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Bill pushing for US offshore aquaculture development reintroduced in House

A bill designed to develop and support offshore aquaculture in the United States is getting a second chance at passing in the U.S. House of Representatives this week.

U.S. Representatives Steven Palazzo (R-Mississippi) and Collin Peterson (D-Minnesota), House Agriculture Committee Chairman, reintroduced the bipartisan Advancing the Quality and Understanding of American Aquaculture (AQUAA) Act on Wednesday, 11 March.

A previous version of the bill was introduced in 2018, but died when Congress’ term ended at the beginning of January 2019.

The AQUAA Act would establish national standards for sustainable offshore aquaculture and clarify a regulatory pathway for offshore aquaculture in the U.S. exclusive economic zone, from 12 miles offshore out to 200 miles offshore. Supporters of the bill say the economic benefits of offshore aquaculture include job creation, investment in coastal communities, and expanded markets for wild-caught seafood. The expansion of aquaculture would also be a boon for U.S. soybean, corn, and pea farmers, as those products can be used to create fish feed, easing pressure on ocean resource, according to Peterson.

“Aquaculture is a fast-growing agriculture industry that is creating jobs and improving our country’s food security,” Peterson said. “It also creates a market for soybeans as they provide nutritious aquafeed. Our bill will streamline the permitting process and build upon research and development efforts that are underway.”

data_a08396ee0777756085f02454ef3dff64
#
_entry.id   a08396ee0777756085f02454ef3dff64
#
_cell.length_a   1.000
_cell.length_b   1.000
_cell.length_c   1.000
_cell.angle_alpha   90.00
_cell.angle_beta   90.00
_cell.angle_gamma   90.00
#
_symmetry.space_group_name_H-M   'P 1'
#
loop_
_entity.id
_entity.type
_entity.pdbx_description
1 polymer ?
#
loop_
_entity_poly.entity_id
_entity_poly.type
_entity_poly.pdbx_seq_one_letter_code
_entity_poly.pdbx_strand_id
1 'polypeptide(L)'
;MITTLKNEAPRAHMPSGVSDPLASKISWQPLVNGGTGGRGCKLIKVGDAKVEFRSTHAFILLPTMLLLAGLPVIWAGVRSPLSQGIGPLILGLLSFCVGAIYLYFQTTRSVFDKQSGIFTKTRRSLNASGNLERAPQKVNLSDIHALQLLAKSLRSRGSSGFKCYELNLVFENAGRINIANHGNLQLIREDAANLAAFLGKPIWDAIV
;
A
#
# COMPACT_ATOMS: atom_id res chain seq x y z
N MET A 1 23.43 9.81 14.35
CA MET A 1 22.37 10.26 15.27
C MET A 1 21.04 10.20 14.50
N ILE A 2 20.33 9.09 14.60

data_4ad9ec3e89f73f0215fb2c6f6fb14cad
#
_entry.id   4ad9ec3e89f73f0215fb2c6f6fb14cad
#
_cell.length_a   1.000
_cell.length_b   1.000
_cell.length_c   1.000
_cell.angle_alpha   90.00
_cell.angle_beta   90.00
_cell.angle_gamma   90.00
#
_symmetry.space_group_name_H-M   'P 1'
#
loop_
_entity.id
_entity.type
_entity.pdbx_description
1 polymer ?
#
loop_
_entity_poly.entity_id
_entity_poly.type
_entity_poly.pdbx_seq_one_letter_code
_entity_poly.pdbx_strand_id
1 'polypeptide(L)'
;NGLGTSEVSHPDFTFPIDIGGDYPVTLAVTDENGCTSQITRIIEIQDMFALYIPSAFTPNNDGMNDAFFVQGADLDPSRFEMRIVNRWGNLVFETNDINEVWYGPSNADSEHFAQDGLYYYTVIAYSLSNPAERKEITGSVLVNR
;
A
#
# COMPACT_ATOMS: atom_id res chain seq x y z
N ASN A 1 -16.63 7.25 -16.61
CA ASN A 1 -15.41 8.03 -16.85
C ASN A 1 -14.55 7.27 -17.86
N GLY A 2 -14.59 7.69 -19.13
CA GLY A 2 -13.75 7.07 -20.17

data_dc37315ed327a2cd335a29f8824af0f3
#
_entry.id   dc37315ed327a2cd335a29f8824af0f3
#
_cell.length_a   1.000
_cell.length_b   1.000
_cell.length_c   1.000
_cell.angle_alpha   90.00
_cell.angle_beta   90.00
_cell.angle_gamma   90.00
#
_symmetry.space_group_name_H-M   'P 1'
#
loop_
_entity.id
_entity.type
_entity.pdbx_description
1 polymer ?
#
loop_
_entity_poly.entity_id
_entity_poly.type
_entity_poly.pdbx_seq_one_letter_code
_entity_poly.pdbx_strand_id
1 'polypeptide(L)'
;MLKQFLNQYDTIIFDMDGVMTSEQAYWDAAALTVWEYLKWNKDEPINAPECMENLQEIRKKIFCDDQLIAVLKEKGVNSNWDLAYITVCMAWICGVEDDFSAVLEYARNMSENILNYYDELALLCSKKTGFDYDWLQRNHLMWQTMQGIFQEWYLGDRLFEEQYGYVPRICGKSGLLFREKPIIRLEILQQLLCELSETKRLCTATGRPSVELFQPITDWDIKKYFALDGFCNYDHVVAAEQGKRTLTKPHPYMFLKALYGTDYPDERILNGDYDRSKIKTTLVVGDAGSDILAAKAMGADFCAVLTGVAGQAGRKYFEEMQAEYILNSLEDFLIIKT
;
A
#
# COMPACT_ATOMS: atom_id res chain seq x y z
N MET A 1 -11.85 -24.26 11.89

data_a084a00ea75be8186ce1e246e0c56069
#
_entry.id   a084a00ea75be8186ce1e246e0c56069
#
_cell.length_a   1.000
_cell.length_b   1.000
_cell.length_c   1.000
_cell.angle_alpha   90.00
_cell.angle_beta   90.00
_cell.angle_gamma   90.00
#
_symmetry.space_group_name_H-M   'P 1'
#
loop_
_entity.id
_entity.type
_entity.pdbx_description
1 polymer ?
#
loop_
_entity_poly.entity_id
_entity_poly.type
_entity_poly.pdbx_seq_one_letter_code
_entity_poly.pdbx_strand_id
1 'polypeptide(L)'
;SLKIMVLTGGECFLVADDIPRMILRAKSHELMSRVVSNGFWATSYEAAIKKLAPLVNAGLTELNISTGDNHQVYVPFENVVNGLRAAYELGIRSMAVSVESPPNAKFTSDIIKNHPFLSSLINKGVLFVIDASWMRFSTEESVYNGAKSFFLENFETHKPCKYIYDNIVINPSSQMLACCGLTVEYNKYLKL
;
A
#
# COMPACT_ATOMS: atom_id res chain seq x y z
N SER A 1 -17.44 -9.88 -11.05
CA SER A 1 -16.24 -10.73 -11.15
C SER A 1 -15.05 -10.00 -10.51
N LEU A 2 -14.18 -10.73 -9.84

Stronger America Through Seafood (SATS), an advocacy group for U.S. seafood producers, applauded the reintroduction of the bill in a statement.

“A predictable regulatory framework and National Standards for aquaculture production are critical to the competitiveness of the American seafood industry, which currently faces a seafood trade deficit of USD 14 billion [EUR 12.5 billion],” SATS President and High Liner Foods Vice President of Corporate Sustainability and Government Affairs Bill DiMento said. “Aquaculture is the fastest-growing food sector in the world, but the U.S. ranks only 16th in the production of farm-raised seafood. Half of the fish eaten in the United States comes from farms – but not from American farms. We can do better. With global demand for seafood projected to increase by 70 percent in the next 30 years – domestic aquaculture, combined with our wild fish harvesting – could one day meet the entire U.S. demand for seafood. Federal legislation is an important first step.”

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